Speaking to the press on the eve of the race, Alaphilippe openly acknowledged that he was lacking his top form, suggesting he’d have to make up for it with desire.
The Frenchman certainly goes into the race without the run of results that preceded his last appearance in 2019, when the Deceuninck-QuickStep rider won Strade Bianche, Milan-San Remo and stages in Tirreno-Adriatico and Itzulia Basque Country before his second straight triumph atop the Mur de Huy.
Although he raced the Tour of Flanders in the autumn last year, this is the first time he has combined the cobbled and Ardennes Classics in the spring. After placing 16th at San Remo, he was 22nd at Dwars door Vlaanderen, 42nd at the Tour of Flanders, and sixth on Sunday’s Ardennes opener, Amstel Gold Race.
“It’s different. For sure I’m not especially in the same shape like last time in Flèche,” Alaphilippe admitted.
“I did Flanders and some Flemish classics so it’s completely different, the preparation. A lot of guys came from the Basque Country. I try to manage my shape as best as I can. I was not disappointed after Amstel because I gave everything. In the end the strongest riders were in front.”
Alaphilippe made his debut at La Flèche Wallonne in 2015 and finished runner-up behind Alejandro Valverde, a result that repeated itself 12 months later. He missed the race due to injury in 2017, but returned to beat Valverde in 2018 before seeing off Jakob Fuglsang to win again in 2019. He missed last year’s autumn edition to focus on ‘physical and emotional recovery’ after winning the world title.
“On paper, this is the race that suits me really well. I did it four times and was always on the podium. I really love this race and it’s a good final for me, that’s for sure, but in the end you need really strong legs. This year I don’t know if I can make it, but I’m sure with my motivation, the condition I’m missing is here, so I will give everything.”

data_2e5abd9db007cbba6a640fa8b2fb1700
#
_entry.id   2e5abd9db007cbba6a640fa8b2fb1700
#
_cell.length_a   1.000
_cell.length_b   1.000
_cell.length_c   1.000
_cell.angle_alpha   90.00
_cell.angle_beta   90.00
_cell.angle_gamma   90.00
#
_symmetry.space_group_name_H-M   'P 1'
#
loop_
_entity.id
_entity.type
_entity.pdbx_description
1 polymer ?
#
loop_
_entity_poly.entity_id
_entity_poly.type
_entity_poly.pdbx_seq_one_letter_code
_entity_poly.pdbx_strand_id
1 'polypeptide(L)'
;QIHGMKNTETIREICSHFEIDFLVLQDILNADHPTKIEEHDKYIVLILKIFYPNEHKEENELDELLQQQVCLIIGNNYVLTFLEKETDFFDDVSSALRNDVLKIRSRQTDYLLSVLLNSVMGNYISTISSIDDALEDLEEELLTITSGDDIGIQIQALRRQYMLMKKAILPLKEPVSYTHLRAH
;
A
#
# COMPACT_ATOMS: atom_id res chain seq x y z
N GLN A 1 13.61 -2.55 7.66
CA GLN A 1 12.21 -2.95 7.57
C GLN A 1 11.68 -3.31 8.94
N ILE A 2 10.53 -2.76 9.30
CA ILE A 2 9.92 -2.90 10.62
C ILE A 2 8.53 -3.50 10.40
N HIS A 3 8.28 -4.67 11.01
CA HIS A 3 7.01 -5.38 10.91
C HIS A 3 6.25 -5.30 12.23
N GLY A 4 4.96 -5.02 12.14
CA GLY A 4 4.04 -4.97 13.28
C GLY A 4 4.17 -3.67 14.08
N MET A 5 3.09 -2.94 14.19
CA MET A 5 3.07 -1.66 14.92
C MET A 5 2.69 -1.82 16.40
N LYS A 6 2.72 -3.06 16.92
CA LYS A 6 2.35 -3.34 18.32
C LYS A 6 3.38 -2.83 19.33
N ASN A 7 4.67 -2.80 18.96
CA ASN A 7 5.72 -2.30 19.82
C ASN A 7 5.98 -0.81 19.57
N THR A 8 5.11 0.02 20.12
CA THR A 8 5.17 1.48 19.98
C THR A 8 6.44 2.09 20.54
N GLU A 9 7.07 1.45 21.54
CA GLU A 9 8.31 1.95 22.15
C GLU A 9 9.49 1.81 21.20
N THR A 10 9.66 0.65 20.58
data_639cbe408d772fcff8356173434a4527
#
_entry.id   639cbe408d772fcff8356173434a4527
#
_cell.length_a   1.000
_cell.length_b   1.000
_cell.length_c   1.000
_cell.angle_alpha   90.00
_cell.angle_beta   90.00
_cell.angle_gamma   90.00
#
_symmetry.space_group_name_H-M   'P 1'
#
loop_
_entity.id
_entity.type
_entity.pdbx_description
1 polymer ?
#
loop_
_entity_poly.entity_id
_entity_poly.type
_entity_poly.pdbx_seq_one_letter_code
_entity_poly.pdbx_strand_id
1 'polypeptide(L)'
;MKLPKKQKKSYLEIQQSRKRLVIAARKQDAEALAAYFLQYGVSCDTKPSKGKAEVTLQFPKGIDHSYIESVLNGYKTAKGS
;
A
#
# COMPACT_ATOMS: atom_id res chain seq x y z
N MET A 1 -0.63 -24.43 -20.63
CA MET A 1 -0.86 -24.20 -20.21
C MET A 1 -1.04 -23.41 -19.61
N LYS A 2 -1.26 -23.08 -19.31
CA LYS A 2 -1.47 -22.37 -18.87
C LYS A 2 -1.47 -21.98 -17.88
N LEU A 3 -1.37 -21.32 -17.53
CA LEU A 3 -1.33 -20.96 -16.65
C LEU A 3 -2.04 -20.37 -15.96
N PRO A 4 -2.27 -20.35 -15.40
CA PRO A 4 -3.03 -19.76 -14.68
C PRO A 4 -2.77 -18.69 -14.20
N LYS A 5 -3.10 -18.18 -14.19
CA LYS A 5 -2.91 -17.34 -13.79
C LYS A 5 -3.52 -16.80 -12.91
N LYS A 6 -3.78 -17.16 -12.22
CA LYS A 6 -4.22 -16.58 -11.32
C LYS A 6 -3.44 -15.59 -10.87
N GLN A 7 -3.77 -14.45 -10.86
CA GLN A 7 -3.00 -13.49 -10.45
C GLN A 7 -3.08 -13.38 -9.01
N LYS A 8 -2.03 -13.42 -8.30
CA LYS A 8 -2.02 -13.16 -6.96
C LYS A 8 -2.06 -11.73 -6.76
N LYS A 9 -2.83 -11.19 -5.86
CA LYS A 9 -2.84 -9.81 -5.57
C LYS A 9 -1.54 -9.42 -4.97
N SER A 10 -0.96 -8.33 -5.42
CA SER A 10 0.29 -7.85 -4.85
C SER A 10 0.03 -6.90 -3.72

La Flèche Wallonne was where the Belgian made a name for himself in the second half of last year, putting on a show by surviving from the breakaway until the foot of the Mur de Huy.
Vansevenant has hit the ground running in his first full season as a professional, winning the GP Industria & Artigianato and placing 11th overall at Itzulia Basque Country. At Amstel he finished 67th but was a ball of head-bobbing, out-of-the-saddle energy as he rode through the field after repeated crashes, and still found the strength to pull for Alaphilippe in the finale.
“For sure he’s really strong and really motivated. He shows his character every race he starts,” Alaphilippe said.
“For sure tomorrow it’s a really good opportunity for him to show his power. He will be protected until the real final, when it’s going to be really important.
“It can be really hard race because some teams have two or three cards to play. The race can be open from far away but also on the local circuit. It’s hard to predict the scenario, but the ideal scenario for us is for Mauri and I to be in the front for the final lap and the last time up the Mur de Huy.”
Vansevenant himself, however, seemed to lean towards the more audacious, speculative approach that won him so many plaudits last year.
The Belgian dismissed concerns he was suffering any effects of his crashes on Sunday, but doubted he has the raw punch needed to come out on top in the march up the achingly-steep Mur de Huy.
“For me, the damage after crash is not so bad. Hopefully I’m fully recovered and we can make a hard race again,” Vansevenant said.
“I prefer to make the race hard because I know already I’m not the most explosive rider. For me it’s very difficult to explode on the Mur de Huy, and to be on the podium. I know it’s better for me and for Julian to make the race hard and bet on two horses.”
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